Snapshots of success: An insider perspective on living successfully with aphasia

Brown, Kyla, Worrall, Linda, Davidson, Bronwyn and Howe, Tami (2010) Snapshots of success: An insider perspective on living successfully with aphasia. Aphasiology, 24 10: 1267-1295. doi:10.1080/02687031003755429


Author Brown, Kyla
Worrall, Linda
Davidson, Bronwyn
Howe, Tami
Title Snapshots of success: An insider perspective on living successfully with aphasia
Journal name Aphasiology   Check publisher's open access policy
ISSN 0268-7038
1464-5041
Publication date 2010
Sub-type Article (original research)
DOI 10.1080/02687031003755429
Volume 24
Issue 10
Start page 1267
End page 1295
Total pages 30
Place of publication London, England, U.K.
Publisher Psychology Press
Collection year 2011
Language eng
Subject 1103 Clinical Sciences
1109 Neurosciences
Formatted abstract
Background: While the negative impact of aphasia has been the focus of much research, few studies have investigated more positive examples of people living with aphasia. Exploring the concept of living successfully with aphasia from an insider perspective can enhance current research by providing positively framed data that balance this negative skew. Collectively, the perspectives of people with aphasia on themes of importance for living successfully with aphasia may inform clinical interventions and other community-based services, enabling positive adaptive factors and processes identified in the research to be promoted and ultimately improving the quality of life for people with aphasia.
Aims: The aim of this study was to explore, from the perspectives of people with aphasia, the meaning of living successfully with aphasia.
Methods & Procedures: Semi-structured in-depth interviews were conducted with 25 participants with aphasia. All participants had aphasia as a result of stroke, lived in the community, and were at least 2 years post-stroke. As an adjunct to the interview process participants were asked to take photographs of what living successfully with aphasia meant to them. These photographs formed the basis of discussion for a second interview. Interviews were transcribed verbatim and analysed using interpretative phenomenological analysis (Smith, Jarman, & Osborn, 1999).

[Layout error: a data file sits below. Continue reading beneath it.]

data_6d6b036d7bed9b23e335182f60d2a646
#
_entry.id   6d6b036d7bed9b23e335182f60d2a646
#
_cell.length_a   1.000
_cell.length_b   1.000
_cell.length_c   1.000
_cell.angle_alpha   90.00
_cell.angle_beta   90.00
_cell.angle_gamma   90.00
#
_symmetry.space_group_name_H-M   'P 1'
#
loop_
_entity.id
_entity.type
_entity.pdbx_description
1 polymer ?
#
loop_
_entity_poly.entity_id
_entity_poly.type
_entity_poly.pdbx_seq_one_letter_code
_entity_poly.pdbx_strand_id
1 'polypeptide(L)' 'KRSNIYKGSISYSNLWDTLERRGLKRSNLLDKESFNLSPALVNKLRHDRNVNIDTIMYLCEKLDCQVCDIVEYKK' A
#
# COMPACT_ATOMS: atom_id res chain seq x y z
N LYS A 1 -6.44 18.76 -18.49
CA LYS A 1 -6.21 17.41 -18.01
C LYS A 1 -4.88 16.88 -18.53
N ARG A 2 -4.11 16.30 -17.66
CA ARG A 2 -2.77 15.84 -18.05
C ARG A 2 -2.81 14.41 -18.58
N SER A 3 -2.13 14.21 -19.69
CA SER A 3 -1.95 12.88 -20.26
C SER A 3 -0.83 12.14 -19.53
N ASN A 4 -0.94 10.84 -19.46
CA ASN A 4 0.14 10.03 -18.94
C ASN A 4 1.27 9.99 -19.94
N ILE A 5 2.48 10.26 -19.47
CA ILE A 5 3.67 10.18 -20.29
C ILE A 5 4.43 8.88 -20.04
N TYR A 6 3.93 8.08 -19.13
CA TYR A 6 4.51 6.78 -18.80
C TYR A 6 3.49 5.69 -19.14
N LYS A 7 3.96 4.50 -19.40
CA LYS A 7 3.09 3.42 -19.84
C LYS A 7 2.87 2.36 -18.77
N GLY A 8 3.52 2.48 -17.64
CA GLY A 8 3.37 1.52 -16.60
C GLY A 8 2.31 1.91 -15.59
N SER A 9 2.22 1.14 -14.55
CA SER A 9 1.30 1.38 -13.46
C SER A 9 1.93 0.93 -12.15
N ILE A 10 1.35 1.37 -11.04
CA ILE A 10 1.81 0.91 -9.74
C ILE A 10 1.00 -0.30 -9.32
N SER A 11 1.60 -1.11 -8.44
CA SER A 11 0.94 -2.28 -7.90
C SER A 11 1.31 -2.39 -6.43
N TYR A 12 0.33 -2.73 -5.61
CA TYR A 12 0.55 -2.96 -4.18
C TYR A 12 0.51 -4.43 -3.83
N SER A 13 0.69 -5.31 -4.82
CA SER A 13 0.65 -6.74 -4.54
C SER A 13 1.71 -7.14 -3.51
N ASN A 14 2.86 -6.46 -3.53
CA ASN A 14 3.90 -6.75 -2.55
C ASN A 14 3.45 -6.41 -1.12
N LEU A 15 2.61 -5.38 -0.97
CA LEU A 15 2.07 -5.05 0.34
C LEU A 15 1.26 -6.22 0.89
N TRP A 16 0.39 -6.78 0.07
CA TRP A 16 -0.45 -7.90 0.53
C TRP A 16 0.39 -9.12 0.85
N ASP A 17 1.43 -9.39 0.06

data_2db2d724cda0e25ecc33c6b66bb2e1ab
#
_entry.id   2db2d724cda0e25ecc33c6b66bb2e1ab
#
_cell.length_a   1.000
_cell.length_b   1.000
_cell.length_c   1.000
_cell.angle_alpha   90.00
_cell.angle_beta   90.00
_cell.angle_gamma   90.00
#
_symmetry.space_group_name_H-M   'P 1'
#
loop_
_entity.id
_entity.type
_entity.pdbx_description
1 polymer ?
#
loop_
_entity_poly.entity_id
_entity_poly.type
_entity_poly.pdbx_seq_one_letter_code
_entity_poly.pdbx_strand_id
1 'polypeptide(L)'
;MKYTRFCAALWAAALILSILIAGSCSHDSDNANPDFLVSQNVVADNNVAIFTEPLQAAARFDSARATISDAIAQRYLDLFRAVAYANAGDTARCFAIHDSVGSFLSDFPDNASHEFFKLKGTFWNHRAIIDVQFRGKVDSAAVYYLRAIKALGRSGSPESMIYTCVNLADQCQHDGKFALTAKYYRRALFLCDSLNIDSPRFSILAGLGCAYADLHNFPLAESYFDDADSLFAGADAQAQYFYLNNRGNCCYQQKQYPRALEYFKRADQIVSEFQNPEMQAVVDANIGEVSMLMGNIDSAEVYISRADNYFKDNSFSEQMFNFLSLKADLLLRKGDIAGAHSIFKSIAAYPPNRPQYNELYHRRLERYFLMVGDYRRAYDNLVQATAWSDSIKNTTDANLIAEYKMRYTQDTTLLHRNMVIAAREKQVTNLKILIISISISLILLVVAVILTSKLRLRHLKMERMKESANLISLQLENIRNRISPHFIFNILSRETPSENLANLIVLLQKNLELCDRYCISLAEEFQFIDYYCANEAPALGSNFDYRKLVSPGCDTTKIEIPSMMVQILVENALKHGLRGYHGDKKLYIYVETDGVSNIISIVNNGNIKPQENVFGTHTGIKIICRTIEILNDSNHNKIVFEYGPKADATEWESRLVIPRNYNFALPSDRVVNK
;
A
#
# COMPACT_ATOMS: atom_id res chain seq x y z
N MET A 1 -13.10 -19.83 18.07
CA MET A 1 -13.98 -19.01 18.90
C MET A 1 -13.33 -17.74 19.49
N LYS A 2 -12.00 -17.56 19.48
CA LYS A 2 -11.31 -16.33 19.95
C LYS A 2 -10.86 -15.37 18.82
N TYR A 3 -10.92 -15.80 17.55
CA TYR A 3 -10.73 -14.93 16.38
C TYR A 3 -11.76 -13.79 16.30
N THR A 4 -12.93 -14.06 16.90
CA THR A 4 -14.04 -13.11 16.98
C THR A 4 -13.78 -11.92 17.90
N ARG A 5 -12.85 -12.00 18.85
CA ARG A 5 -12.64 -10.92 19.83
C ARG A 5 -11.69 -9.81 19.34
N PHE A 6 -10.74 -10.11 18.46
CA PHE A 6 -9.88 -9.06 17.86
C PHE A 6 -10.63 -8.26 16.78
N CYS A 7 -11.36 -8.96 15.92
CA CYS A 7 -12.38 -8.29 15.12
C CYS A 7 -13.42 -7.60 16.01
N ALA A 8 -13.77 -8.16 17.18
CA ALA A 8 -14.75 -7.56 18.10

Outcomes & Results: Analysis of participant transcripts revealed that the concept of living successfully with aphasia is complex, and highly individualised. Four core themes related to living successfully with aphasia emerged from the data: doing things; meaningful relationships; striving for a positive way of life; and communication.
Conclusions: Research focusing on living successfully with aphasia challenges researchers and clinicians to focus on positive adaptive processes and factors. Further research is indicated to develop the concept of living successfully with aphasia further and explore how best to work in partnership with individuals with aphasia to ensure their priorities for living with aphasia are addressed.
© 2010 Psychology Press.
Keyword Aphasia
Qualitative
Living successfully
Psychosocial factors
Quality of life
Participation
Quality-of-life
Social Support
Older-people
Stroke
Health
Adults
Predictors
Disability
Model
Rehabilitation
Q-Index Code C1
Q-Index Status Confirmed Code
Institutional Status UQ
Additional Notes First Published on: 07 June 2010

Document type: Journal Article
Sub-type: Article (original research)
Collections: Official 2011 Collection
School of Health and Rehabilitation Sciences Publications
 
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Citation counts: TR Web of Science Citation Count  Cited 29 times in Thomson Reuters Web of Science Article | Citations
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Created: Tue, 23 Nov 2010, 15:56:13 EST by Dr Kyla Hudson on behalf of School of Health & Rehabilitation Sciences